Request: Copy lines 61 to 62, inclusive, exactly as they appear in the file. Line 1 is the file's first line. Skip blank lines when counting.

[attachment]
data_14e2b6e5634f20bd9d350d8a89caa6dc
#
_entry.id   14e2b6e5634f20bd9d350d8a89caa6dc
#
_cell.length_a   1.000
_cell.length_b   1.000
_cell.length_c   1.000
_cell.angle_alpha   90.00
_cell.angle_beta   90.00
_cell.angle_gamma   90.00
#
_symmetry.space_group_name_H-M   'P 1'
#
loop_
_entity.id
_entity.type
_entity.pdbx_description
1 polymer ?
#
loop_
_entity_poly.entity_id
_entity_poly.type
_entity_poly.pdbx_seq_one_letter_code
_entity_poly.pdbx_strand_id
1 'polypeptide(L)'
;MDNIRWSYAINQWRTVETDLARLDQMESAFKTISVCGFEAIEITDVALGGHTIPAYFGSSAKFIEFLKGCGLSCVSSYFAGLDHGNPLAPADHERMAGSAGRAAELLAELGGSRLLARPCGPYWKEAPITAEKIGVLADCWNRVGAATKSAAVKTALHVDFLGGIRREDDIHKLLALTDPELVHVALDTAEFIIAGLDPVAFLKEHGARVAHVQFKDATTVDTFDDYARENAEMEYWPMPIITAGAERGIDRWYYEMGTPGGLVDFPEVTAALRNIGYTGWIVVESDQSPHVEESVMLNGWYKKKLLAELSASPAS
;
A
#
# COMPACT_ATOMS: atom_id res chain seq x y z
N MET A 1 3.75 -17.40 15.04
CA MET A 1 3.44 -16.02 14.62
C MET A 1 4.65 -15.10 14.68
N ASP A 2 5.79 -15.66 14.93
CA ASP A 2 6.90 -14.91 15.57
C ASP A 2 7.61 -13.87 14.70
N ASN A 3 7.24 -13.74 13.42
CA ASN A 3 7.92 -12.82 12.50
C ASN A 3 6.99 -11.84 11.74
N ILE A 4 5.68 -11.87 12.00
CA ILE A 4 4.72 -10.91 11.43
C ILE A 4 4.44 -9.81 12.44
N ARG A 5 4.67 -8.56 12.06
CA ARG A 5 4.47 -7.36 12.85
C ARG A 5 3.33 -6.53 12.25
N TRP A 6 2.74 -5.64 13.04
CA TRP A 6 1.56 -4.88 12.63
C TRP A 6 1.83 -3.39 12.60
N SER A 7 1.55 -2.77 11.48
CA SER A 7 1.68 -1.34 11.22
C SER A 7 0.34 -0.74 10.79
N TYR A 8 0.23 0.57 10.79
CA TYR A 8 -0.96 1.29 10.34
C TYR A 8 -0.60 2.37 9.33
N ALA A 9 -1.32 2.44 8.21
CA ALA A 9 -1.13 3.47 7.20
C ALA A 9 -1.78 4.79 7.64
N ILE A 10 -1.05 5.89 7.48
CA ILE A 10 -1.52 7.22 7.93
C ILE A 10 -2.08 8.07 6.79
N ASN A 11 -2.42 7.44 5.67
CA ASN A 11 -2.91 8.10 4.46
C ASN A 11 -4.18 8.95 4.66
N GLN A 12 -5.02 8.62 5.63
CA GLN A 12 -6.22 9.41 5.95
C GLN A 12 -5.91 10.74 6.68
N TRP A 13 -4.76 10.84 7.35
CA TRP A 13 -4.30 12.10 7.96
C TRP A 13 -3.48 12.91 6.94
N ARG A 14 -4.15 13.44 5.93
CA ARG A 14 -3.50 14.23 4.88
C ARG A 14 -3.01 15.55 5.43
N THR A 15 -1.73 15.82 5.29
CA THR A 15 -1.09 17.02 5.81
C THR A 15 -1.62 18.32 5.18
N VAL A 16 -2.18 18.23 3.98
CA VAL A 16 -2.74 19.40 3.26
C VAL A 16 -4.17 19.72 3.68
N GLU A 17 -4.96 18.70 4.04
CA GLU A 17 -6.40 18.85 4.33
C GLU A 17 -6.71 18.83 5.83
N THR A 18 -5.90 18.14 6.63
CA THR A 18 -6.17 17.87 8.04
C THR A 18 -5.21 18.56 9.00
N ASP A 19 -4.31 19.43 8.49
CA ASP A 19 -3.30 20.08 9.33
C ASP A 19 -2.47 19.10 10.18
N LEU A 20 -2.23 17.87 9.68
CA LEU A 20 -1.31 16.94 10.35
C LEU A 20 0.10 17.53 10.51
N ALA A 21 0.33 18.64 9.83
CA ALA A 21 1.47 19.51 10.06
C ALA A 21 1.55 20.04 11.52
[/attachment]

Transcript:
N ASN A 11 -2.42 7.44 5.67
CA ASN A 11 -2.91 8.10 4.46